The CELLIST begins to play the C an octave above the lowest string. The sound is vibratoless, toneless, as if dead on the inside.

The PIANIST begins to play.

As the music continues, the CELLIST begins to play with more tone, with more heart.

And finally, he hears the calling, and resolves downward to B.

Then, closing his eyes, he begins to sing (on his cello)...

The mysterious harmony seems to bring him back from despair..

He finally understands, and begins to smile.

The CELLIST opens his eyes and looks toward the PIANIST, who then turns to look at him. They look into each other's eyes with a new connection that was not there before, smiling warmly.


Echoes of Schubert

posted Feb 9, 2015, 11:56 AM by James Wu   [ updated Feb 9, 2015, 12:12 PM ]

Yesterday, I saw the Hurdy-Gurdy man,
Gingerly scraping away on a fiddle.
To his feet were bound, one a castanet,
The other, a lever which, upon depression
Cleverly struck a small cymbal against
His worn, empty box of a seat.

It was plenty cold that day, and I
Had hurriedly arrived upon the
Opposite bank of the train tracks.
First I heard him, and I knew this was
No ordinary sound, for its loneliness
Was excruciating, yet in its isolation
Was somehow festive; as if a demented
Jester's parody of a fiddler on the roof.

I journeyed down the platform to see
For myself this delightful ghastliness.
What sort of band plays with such a
Ghastly sound yet tears at my heart so
That I cannot turn away! And then I saw

There was no band, no fiddler prancing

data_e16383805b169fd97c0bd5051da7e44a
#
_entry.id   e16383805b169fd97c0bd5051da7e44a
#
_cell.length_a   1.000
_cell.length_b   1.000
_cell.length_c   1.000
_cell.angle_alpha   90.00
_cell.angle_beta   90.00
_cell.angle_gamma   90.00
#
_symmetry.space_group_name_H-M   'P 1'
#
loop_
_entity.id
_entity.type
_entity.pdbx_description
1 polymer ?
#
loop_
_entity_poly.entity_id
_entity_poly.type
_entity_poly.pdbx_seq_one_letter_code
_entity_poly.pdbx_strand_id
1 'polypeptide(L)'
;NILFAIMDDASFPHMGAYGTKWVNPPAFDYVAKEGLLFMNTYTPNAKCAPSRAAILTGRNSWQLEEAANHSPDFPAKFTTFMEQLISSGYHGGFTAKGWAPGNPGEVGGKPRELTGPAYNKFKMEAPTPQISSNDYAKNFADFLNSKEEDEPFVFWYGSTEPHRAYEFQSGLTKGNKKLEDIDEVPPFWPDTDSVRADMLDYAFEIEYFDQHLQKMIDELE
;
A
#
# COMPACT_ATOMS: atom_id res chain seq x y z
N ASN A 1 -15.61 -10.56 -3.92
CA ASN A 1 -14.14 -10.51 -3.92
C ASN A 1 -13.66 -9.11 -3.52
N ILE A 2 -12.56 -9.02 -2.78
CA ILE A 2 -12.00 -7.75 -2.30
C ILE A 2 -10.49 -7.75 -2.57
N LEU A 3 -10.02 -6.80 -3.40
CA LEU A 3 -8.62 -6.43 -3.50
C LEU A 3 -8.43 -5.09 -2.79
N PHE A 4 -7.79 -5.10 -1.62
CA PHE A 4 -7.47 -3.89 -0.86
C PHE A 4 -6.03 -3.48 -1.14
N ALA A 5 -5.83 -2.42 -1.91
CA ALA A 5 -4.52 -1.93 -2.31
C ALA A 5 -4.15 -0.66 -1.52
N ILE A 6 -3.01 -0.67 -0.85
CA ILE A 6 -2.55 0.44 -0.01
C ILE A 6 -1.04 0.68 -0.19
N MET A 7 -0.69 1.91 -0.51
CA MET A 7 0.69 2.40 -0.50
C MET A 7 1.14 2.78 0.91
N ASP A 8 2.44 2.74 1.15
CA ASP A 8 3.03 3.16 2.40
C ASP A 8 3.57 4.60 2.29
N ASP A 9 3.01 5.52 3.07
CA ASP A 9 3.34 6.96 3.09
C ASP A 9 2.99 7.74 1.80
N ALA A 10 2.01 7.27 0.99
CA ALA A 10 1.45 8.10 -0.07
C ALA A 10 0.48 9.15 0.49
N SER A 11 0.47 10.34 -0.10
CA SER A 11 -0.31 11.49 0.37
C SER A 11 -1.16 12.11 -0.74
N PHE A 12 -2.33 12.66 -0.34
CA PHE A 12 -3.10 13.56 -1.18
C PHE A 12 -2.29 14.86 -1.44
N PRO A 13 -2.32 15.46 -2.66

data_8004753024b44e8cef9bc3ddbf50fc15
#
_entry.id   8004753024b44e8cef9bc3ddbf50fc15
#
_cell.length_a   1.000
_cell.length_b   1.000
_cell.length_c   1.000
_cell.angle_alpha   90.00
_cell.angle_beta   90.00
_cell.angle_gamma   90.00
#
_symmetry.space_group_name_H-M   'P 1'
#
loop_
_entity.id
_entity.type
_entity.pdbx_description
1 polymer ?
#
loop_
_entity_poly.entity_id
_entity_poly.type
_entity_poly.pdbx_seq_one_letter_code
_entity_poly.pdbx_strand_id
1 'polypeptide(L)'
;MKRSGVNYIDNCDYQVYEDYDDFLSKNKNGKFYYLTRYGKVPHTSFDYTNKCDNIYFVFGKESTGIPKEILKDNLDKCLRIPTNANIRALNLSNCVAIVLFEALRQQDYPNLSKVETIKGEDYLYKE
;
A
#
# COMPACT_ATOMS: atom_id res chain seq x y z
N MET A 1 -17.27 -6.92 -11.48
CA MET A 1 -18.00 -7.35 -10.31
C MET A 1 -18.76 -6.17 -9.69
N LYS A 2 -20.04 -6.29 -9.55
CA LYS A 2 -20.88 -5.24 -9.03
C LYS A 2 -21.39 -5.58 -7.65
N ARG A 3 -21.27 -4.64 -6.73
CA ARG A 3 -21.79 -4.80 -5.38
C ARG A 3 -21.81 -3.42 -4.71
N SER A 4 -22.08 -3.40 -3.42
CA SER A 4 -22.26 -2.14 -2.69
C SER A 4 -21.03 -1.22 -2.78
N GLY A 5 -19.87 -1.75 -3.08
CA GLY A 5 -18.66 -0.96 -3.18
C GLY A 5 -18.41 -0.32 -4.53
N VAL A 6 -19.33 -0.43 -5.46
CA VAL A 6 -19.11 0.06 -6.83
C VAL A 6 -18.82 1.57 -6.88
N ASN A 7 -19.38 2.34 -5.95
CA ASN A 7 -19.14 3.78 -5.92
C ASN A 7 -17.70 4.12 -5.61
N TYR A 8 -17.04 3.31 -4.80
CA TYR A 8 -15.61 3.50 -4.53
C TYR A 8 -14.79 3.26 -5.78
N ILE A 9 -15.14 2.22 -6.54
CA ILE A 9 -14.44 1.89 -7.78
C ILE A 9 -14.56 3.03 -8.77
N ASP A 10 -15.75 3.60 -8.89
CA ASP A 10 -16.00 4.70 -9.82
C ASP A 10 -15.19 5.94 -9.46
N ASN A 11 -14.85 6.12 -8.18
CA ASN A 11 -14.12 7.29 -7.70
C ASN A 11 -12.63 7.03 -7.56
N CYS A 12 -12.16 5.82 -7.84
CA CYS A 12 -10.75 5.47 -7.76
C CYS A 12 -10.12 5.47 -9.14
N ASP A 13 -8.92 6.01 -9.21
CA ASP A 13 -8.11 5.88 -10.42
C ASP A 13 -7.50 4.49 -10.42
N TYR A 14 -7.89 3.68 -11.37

Maniacally in ghastly synchronization
With a herd of drummers. No, it was he;
A stoic old man with a wool cap perched
Atop his crooked head. With bare hands
He held his fiddle, and upon them were
Stocked winter's deathly fingers; they
Could barely move, yet the same haunting
Tune churned out time and time again to
The cemented, uncaring echoes of that
Underground crevasse we were at the moment

Passersby came and went. Trains arrived
And departed. No one heeded the lonely
Song of the Hurdy-Gurdy man. And as we
Sat, he kept on playing.

Suddenly I sprung up from my seat in a
Silent rage, for what did the Hurdy-Gurdy
Man have to sit on? Nothing! Nothing
Besides an old box... and what have I
Done to deserve a seat on my civilized
Bench? Nothing again!

Watching his bow tremolo across the
Strings of his fiddle, I once again
Noticed his cold deathly fingers. And
Feeling my gloves, I felt my anger
Rising again; for what did I do
To deserve the luxury of wearing them?
Nothing at all! Frantically I tore them
Off the warm, delicate flesh of my fingers
And flung them to the ground.

The Hurdy-Gurdy man keeps churning away
At his instrument.

A hand placed over my heart, aching
With pity.

From deep inside the depths of my mind,
A mysterious voice answered: "What did
he do to deserve his fate? Nothing again!"

And I quickly glanced at the end of the
Station, but the tracks were silent. And I